QSAC: Courts opting more for restorative justice for youth offenders

Queensland’s superior courts are increasingly opting to sentence youth offenders to non-custodial terms by way of restorative justice orders, according to new data.

The Queensland Sentencing Advisory Council (QSAC) this morning released its sentencing trends for 2021-22 report, showing a rise in the number of children sentenced for indictable offences being diverted to restorative justice conferencing rather than detention or other community-based orders.

The report also shows that Queensland’s Magistrates Courts remain the busiest jurisdiction in settling criminal matters – resolving almost 95% of the 114,589 people sentenced by the courts during the reporting period.

However, QSAC Chair and eminent former Queensland’s Children Court President and District Court judge John Roberston said the most promising feature of this year’s report was data showing great understanding by the courts that restorative justice could be very effective in managing youth offending under the Youth Justice Act 1992.

QSAC, which was first established in December 2010, dismantled under an LNP Government in 2012 and reconstituted in November 2016, was established to provide independent research and advice, seek public views and promote community understanding of sentencing matters.

Mr Robertson said restorative justice orders were proving effective as young criminal offenders were more receptive to rehabilitation than adults.


“Sentencing children should never just be about punishment,” Mr Robertson said. “The current ‘lock ’em up’ attitude doesn’t take in account that we know children don’t always fully comprehend the seriousness of their actions and behaviour.

“Children are more open to rehabilitation than adults. That’s why, for suitable cases, we have a better chance of reducing a child’s risk of reoffending if they are given the opportunity to take responsibility for their actions.”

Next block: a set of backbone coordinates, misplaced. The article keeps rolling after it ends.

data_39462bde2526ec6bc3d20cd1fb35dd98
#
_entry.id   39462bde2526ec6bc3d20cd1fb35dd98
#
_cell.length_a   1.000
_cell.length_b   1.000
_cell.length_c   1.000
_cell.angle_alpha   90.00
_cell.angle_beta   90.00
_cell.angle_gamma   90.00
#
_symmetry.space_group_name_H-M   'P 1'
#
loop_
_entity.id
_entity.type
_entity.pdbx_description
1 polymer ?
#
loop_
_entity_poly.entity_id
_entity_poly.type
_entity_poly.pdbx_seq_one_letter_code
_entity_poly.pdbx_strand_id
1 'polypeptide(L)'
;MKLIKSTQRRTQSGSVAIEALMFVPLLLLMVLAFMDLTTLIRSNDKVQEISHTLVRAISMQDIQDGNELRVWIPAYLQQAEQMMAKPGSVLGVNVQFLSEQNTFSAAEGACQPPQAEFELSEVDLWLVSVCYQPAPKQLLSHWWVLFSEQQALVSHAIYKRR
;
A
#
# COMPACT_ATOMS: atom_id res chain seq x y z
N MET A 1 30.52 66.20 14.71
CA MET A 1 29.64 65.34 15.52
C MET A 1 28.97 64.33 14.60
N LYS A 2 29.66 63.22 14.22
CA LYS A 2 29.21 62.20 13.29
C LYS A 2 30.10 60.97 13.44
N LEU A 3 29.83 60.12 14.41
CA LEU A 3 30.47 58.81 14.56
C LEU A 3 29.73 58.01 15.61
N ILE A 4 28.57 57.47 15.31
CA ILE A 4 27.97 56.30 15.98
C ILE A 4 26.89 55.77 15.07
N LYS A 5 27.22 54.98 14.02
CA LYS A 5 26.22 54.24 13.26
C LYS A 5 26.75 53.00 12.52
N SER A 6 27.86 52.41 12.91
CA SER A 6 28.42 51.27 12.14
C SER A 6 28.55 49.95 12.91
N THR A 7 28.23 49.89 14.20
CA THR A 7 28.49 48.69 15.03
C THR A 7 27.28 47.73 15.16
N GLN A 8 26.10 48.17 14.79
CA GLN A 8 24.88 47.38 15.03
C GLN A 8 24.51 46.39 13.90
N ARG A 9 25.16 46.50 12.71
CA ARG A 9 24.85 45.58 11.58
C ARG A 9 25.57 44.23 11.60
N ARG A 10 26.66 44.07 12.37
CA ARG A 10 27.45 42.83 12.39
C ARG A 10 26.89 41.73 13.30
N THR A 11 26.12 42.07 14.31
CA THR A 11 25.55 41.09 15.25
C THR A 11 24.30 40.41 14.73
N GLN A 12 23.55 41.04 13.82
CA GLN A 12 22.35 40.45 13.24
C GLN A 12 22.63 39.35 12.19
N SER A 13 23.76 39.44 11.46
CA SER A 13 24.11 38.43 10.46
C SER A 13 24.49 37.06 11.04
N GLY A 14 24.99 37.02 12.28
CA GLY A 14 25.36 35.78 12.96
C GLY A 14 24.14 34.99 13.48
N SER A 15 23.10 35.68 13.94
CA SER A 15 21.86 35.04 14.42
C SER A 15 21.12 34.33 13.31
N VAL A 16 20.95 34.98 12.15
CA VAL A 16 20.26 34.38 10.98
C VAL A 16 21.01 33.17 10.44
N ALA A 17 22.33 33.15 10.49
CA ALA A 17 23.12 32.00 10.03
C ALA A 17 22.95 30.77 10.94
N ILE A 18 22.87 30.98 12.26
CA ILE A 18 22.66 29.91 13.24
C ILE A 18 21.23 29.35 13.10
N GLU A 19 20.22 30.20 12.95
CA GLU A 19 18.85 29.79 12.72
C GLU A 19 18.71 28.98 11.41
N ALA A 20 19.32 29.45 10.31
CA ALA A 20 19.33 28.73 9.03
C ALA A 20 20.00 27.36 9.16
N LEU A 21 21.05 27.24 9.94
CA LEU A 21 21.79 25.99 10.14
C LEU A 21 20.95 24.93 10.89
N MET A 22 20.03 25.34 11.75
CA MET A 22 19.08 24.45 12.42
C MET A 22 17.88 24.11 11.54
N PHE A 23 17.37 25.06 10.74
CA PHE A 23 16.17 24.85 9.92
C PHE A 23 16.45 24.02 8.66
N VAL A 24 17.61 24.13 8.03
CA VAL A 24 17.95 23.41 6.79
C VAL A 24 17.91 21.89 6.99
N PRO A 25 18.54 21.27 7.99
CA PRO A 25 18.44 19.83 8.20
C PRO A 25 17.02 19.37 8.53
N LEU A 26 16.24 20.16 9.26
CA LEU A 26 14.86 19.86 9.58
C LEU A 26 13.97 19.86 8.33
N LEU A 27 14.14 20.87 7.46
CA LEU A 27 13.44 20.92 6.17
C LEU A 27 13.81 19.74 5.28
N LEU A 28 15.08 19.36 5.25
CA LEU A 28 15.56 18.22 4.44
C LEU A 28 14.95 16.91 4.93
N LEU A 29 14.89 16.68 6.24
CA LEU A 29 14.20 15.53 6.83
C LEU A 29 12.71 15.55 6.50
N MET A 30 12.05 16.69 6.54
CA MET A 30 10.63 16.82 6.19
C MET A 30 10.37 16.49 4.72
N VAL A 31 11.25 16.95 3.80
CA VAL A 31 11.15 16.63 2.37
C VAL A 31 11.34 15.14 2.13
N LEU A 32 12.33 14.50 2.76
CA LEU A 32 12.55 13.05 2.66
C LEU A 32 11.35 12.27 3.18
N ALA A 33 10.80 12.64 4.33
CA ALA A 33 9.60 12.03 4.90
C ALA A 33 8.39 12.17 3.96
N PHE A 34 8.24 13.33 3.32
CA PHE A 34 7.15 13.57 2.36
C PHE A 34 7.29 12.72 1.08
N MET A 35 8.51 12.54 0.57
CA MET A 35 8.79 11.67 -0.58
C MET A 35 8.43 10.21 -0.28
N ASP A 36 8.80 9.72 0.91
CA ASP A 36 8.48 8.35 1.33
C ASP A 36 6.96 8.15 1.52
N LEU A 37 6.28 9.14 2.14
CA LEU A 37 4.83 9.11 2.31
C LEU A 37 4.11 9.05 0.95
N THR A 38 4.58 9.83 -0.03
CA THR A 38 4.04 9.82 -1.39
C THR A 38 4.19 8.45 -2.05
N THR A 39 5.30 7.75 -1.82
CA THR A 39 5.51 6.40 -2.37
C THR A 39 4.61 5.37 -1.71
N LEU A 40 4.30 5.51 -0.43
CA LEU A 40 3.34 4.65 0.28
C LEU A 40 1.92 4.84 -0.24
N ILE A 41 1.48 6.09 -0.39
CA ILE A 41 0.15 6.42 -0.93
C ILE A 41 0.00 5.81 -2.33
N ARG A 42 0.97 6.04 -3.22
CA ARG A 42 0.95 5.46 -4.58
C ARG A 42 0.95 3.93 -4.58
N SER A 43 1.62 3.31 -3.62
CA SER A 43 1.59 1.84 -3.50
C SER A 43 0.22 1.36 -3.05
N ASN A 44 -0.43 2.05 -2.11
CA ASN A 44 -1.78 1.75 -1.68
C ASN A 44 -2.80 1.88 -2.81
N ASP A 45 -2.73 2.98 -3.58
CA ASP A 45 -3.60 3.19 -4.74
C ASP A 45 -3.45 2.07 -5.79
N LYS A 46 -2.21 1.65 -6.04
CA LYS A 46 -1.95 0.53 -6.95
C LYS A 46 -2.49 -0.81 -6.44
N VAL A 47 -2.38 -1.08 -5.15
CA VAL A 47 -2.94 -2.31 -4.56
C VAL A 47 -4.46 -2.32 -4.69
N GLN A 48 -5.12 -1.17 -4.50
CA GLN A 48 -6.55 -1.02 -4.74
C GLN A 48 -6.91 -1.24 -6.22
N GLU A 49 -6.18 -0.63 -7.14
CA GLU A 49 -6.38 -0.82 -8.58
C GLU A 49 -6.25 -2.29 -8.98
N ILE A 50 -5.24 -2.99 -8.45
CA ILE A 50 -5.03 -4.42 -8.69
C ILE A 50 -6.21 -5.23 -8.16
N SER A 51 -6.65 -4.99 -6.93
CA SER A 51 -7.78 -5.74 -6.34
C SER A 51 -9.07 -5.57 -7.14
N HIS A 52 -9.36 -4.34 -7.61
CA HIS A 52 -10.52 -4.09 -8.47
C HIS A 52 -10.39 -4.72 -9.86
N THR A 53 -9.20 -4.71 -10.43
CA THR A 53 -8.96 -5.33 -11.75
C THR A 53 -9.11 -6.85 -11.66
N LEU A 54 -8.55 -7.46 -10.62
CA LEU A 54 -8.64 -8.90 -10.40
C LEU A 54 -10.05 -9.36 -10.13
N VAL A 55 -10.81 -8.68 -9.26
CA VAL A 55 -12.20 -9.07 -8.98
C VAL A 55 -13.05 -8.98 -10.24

Court-ordered restorative justice usually requires children to meet with the victims of the crimes and their families to familiarise and see firsthand how their behaviour impacts others.

The Queensland Government and youth justice stakeholders have embraced restorative justice as an internationally recognised evidence-based response to criminal behaviour. The process addresses a juvenile criminal offence as more than an act of breaking the law. It examines the impact on society, and the harm caused to the victim, family relationships and the community.

“In my experience, being answerable to their victim can be more confronting for children than answering to a court,” Mr Robertson told QLS Proctor.

“Victims can ask the child questions and explain how their lives have been affected. This helps the child to begin to understand the impact of their behaviour and start to repair some of the harm their offending caused.”


QSAC’s data reveals there was an overall decrease in the number of children sentenced by magistrates in the Childrens Court for most offences, except for theft and unlawful entry offences (the most common offences).

In the higher courts, the most common sentencing offence was robbery, though the number of offenders also decreased over the past two years.

Probation remains the most common sentence imposed on children in the higher courts – with the number of cases increasing from 258 (2020-21) to 268 (2021–22).

As well as youth offending, the report shows current sentencing data trends of all people sentenced throughout Queensland in 2021-22.

Of the total of 114,589, 94.9% of matters were resolved in the lower Magistrates Court jurisdiction – with the most common offences being traffic and vehicle-related, and contraventions of domestic and family violence (DFV) orders.

The data also revealed a 15% drop in the number of cases dealt with by magistrates compared to the previous year.


There was a 5.7% increase in the number of cases sentenced in superior courts – the District Court and Supreme Court – with drug-related offences being the most common.

The other prominent adult offences were for intentional acts to injure others, such as common assault, and assaults causing bodily harm, which overtook charges for contravention of police directions, breaches of bail and DFV breaches.

Read the report.

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